Friday, October 30, 2009

Vintage Costumes

Vintage Friday

It's the 11th hour - do you have a costume yet?
If not, hopefully you can find some inspiration in these vintage costume photos. If you have, then just sit back and enjoy....

Skeleton Dance
Cartoon from 1929

Daily Aesthetic Fix

Skeleton Painting, 1896
by James Ensor

The Laboratory of Satan
Half of a stereoscopic french devil tissue view (diablerie) from the 1870s.

These tissue views are made of three layers. First is the ‘normal’ albumen photographic paper. Second is a painted tissue behind the photograph. Third is a white protection tissue. If you hold the picture against a light, the colors come through. The glowing eyes of the skulls are pinpricked and labeled with a red translucent material.

Everything Vintage: You decide...

Vintage Friday

A little something I found a lot interesting...
(turn up the volume)

Pop or Not

What do you think of this piece?

Thursday, October 29, 2009

Daily Aesthetic Fix

Photography by Tim Walker
Images via

Zombies attack TO!


On October 24th over 1000 of the living dead rose from their graves to wander the streets of Toronto in search of brains at the 7th Annual Toronto Zombie Walk.

There were no reported survivors... No one got out alive... The dead still walk...

Who you gonna call? NOT THE GHOSTBUSTERS!

If you are still not a believer in the walking dead then visit the Toronto Zombie Walk 2009 Flickr site here to witness more gore, guts, and mayhem with your own eyes.
View at your own risk!
Images via Flickr

Caramel Apple time!

Tasty Thursday

Oh how I love delicious sweet and crunchy caramel apples! Every time I'm at a carnival or in a candy shop I MUST get a caramel apple!

If you live in a close-knit neighbourhood (where your neighbours trust you're not trying to poison their kids), then perhaps the caramel apple could be an option to hand out to the 'Trick or Treaters' this Halloween ;) If you don't live in that kind of neighbourhood, then make them anyway and save them all for yourself!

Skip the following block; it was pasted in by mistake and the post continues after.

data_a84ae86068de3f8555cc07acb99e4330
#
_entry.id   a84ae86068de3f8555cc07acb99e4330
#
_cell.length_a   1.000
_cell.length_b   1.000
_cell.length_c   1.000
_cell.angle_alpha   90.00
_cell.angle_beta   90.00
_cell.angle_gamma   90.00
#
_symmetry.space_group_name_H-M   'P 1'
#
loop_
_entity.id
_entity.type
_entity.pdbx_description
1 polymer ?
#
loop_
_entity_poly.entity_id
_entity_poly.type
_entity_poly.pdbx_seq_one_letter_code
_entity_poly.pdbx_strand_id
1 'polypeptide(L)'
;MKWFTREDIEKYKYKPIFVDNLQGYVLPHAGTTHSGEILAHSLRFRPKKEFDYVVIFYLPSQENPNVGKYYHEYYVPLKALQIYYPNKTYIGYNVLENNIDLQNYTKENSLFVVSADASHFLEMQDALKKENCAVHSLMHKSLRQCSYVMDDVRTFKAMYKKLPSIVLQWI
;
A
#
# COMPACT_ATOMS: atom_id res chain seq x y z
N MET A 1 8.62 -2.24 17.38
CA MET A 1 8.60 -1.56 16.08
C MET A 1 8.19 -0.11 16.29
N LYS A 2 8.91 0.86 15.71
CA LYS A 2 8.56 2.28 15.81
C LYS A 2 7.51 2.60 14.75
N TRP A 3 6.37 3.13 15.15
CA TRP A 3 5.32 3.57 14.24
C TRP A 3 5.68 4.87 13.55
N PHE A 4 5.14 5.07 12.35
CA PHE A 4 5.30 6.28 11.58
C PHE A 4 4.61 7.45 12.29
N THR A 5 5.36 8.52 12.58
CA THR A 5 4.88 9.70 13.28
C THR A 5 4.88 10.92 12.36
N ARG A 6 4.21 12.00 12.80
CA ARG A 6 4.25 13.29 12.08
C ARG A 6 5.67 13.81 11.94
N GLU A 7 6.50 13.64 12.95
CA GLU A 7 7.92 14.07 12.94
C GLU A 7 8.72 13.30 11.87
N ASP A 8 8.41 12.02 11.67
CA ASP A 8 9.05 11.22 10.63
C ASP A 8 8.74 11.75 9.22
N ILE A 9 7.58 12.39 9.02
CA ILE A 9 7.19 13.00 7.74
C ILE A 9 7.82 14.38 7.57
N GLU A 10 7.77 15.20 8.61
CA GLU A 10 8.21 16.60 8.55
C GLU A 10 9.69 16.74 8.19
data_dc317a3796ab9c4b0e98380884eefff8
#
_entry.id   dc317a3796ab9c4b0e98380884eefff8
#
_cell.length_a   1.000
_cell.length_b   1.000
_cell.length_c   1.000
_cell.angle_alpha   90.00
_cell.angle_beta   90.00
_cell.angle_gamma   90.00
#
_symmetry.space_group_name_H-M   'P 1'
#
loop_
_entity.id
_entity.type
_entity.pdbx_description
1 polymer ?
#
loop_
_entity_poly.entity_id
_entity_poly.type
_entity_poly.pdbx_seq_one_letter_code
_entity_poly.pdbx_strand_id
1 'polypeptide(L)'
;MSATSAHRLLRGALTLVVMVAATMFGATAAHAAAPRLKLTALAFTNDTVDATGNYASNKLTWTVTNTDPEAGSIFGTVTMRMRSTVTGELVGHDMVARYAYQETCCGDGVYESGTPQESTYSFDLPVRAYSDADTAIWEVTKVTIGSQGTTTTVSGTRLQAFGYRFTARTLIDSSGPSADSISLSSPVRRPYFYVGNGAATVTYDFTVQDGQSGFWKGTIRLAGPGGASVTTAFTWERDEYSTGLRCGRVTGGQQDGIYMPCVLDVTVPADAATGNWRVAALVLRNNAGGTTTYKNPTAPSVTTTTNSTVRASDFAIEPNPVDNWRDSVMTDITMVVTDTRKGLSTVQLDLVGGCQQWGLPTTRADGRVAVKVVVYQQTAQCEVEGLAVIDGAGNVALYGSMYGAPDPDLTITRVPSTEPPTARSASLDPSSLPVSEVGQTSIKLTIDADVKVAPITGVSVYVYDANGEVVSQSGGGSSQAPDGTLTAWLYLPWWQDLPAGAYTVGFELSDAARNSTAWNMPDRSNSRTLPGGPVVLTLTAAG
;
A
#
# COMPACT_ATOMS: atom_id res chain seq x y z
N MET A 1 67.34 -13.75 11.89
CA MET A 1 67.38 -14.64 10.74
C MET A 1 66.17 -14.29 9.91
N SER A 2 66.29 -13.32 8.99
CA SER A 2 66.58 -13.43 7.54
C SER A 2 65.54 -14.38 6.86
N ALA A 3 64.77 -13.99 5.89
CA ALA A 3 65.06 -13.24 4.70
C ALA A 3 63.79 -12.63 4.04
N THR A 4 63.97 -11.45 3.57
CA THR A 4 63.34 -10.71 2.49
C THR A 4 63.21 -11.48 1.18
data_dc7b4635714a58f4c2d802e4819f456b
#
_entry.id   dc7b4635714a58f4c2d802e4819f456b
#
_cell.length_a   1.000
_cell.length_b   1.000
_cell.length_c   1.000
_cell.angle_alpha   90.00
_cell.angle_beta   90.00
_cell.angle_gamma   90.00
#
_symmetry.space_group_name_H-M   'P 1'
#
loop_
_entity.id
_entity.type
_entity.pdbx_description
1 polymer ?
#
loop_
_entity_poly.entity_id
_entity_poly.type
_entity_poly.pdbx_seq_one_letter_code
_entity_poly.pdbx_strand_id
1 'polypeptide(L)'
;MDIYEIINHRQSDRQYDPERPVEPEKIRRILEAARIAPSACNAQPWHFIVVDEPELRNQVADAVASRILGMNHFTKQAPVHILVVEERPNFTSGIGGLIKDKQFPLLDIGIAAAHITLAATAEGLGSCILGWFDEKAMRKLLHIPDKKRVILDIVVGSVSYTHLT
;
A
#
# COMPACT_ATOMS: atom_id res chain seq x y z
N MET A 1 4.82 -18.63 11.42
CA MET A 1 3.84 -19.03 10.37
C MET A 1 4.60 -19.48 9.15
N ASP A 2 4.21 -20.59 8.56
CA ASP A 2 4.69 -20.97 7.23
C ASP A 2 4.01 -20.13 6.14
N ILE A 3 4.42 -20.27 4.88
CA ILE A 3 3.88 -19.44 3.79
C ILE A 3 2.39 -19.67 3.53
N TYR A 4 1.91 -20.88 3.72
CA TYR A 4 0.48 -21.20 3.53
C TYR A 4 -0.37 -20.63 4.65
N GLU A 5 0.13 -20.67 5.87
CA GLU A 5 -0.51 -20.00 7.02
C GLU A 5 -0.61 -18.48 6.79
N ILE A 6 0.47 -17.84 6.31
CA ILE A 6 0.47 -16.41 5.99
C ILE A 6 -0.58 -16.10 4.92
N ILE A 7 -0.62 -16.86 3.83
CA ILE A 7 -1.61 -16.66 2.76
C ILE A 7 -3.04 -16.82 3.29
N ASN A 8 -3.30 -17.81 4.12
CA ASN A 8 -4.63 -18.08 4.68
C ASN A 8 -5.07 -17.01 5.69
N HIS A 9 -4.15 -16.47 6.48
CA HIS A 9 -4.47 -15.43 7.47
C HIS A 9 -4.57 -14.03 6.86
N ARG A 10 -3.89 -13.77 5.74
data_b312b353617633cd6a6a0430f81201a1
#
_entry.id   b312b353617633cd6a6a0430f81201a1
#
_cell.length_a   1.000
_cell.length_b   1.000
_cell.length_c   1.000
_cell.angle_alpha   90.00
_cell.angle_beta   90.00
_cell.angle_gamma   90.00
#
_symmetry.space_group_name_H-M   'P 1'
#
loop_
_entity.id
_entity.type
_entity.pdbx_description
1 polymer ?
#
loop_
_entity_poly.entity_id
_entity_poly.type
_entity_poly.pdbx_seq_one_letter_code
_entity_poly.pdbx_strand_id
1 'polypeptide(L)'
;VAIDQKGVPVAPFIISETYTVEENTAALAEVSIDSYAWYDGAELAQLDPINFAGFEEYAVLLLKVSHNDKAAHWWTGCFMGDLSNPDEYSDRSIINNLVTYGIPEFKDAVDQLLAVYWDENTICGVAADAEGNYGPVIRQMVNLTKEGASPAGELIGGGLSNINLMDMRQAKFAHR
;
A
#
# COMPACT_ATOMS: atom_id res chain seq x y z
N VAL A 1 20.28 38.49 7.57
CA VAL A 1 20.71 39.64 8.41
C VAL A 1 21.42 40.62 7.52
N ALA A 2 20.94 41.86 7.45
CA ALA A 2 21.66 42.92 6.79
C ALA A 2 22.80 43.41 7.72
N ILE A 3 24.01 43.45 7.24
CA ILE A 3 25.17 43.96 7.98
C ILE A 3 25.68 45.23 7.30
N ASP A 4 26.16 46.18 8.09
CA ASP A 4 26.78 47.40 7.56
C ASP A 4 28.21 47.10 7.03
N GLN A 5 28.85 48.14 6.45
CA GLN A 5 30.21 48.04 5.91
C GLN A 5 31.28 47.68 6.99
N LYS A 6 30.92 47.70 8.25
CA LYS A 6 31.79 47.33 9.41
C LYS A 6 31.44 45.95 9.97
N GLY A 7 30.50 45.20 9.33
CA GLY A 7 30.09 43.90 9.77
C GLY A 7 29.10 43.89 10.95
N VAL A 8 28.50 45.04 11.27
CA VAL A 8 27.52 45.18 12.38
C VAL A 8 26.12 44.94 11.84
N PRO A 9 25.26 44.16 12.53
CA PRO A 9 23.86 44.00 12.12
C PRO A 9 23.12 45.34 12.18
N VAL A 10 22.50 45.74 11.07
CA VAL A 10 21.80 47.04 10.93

Basic Caramel Apple

To make enough caramel for 8 apples:

* Unwrap two 14-ounce packages of vanilla caramels.
* Melt in a small saucepan over low heat with 2 tablespoons of water; stirring frequently.
* Dip apple in hot caramel, spooning caramel over the apple.
* Cool 30 minutes on buttered foil.

Candied Toffee Apple
Dip in: Toffee chocolate
bar (crushed)

Apple Spice
Dip in: Apple pie spice or chili powder

Double Chocolate
Dip in: Milk and dark chocolates (melted)

Enjoy :)


via Better Homes and Gardens

Wednesday, October 28, 2009

Featured Artist: Itkupilli Mixed Media

Happy Halloween.... Muahahahahaha!

The artist, Itkupilli has really amazing mixed media pieces - be sure to check her out here and here! You can purchase her Digital Design Kits and Collage Sheets for your own artwork here. (such as the one shown below - they come in many different themes, not just Halloween) She also provides FREE blog backgrounds and accessories as well as really great tutorials on how she creates her designs here.

To visit Itkuilli's Etsy Shop click here.

Daily Aesthetic Fix: Halloween Countdown!

Jack O' Lanterns, Painted Pumpks, and Pompons in Disguise... Oh my!

All-Things-Creative Wednesday

Oh what fun Halloween is!!!

There are oh so many ways to decorate for the occasion - the pumpkin being the most celebrated ornament to do so with!

Origin of the Jack O' Lantern

Originating from Irish folkfore, the Jack-o-lantern was used as a light for the lost soul of Stingy Jack, a notorious trickster, stuck between worlds. Jack is said to have tricked the devil by carving an image of a cross in a trunk of a tree and trapping the devil there. His pranks denied him access to Heaven, and having angered the devil also to Hell, so Jack was a lost soul, trapped between worlds. As a consolation, the devil gave him a sole ember to light his way through the darkness between worlds. Jack put the coal into a carved-out turnip and has been roaming the Earth with it ever since.
The Irish began to refer to this ghostly figure as "Jack of the Lantern," and then, simply "Jack O'Lantern." People began to make their own versions of Jack's lanterns by carving scary faces into turnips or potatoes and placing them into windows or near doors to frighten away Stingy Jack and other wandering evil spirits.
Later, when immigrants came to the new world, pumpkins were more readily available, and so the carved pumpkins carrying a lit candle served the same function.

Yesterday we talked about the many faces of Johnny Depp for costume ideas here... and you can even carve your pumpkin in his image!

The infamous Jack O' Lantern

Some non traditional (aka less spooky) and pretty ways to display pumpkins at Halloween

Painted Pumpkins

Pumpkins looking ready to do a little Trick or Treating themselves!

And last but not least, pumpkin lobbiers!


Images via Better Homes and Gardens, Country Living, Good Housekeeping

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